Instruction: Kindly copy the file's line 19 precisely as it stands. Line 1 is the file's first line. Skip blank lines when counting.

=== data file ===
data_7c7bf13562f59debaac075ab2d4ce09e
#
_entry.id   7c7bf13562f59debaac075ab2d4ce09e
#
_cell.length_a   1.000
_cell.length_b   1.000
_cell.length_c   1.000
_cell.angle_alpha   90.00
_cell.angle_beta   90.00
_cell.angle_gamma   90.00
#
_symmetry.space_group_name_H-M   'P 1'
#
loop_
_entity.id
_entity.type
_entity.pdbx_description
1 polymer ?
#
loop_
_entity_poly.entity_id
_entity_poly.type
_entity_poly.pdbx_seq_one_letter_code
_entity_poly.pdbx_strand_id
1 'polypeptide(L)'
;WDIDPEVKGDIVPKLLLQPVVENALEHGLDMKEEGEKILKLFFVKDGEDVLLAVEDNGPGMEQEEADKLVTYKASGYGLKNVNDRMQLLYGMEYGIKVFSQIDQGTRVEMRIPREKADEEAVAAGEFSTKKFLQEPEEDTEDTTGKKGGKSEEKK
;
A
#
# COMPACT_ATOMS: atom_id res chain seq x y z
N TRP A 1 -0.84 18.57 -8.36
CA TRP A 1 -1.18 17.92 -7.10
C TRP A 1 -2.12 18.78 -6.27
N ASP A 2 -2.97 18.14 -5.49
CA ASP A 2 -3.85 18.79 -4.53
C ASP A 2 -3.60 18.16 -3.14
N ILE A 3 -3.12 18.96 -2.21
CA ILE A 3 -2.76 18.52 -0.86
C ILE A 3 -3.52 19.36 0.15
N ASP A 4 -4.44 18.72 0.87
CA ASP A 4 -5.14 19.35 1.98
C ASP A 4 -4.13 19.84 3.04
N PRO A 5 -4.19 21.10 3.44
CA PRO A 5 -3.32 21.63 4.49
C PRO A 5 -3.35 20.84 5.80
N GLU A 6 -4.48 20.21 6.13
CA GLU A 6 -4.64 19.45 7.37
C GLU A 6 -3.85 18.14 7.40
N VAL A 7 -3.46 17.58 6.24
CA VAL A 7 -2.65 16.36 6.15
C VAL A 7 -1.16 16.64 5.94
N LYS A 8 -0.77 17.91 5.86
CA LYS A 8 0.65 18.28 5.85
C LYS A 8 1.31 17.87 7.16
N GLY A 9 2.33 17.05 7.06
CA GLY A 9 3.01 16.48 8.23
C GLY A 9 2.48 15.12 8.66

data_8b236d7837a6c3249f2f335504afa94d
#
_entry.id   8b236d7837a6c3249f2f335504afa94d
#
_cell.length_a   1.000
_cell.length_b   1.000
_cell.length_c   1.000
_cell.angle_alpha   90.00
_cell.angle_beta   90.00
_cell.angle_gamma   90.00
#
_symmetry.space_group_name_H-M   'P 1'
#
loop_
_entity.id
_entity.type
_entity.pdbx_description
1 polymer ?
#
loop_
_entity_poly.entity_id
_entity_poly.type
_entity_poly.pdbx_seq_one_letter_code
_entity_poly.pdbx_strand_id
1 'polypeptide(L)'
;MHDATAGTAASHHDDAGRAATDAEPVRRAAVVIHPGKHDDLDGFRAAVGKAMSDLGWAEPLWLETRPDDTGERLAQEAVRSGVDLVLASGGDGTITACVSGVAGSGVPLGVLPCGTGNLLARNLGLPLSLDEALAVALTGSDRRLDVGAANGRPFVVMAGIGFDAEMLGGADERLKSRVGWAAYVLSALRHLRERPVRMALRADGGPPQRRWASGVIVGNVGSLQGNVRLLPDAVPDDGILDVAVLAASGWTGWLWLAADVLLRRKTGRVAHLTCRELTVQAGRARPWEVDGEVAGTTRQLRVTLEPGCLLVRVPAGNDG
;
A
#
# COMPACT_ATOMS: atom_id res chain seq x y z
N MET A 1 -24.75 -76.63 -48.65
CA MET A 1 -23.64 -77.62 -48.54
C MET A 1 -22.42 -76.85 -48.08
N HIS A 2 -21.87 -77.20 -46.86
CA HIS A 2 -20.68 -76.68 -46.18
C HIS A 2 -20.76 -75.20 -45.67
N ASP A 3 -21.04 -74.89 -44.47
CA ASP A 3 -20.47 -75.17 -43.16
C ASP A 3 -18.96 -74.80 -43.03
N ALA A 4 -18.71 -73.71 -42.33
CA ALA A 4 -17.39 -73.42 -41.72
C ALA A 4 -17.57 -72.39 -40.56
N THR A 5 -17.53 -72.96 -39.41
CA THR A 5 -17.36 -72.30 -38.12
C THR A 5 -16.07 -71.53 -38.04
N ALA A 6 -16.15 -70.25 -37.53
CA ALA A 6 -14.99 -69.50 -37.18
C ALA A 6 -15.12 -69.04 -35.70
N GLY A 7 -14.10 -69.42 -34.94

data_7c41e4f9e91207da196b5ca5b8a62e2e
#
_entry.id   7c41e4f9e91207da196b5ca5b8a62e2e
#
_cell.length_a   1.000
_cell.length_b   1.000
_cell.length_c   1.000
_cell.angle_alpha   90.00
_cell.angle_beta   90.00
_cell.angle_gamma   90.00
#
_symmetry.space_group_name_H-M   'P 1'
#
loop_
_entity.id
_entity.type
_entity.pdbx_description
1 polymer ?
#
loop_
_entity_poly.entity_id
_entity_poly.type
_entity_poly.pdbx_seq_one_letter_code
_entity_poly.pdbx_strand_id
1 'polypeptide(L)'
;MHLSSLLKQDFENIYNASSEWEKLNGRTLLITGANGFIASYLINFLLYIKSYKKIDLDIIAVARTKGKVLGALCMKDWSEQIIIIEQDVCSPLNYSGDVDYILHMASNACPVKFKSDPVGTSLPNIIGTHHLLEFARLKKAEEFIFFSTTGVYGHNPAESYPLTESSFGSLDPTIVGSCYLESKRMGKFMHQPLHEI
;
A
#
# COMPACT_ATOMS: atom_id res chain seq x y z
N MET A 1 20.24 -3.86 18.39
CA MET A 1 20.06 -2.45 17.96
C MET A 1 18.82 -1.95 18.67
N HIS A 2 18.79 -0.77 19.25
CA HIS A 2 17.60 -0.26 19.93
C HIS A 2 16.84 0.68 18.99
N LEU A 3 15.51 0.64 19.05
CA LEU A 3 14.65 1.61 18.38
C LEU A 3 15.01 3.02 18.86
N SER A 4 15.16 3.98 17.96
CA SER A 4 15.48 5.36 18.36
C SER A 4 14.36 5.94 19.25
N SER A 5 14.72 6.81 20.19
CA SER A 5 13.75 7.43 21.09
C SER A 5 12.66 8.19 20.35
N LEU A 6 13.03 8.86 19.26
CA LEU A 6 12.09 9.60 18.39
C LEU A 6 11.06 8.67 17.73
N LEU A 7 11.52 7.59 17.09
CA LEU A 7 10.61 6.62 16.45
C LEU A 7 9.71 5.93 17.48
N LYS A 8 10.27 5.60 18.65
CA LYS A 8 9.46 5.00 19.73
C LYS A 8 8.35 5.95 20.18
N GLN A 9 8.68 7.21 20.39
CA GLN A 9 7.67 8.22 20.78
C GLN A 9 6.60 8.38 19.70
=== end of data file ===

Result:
#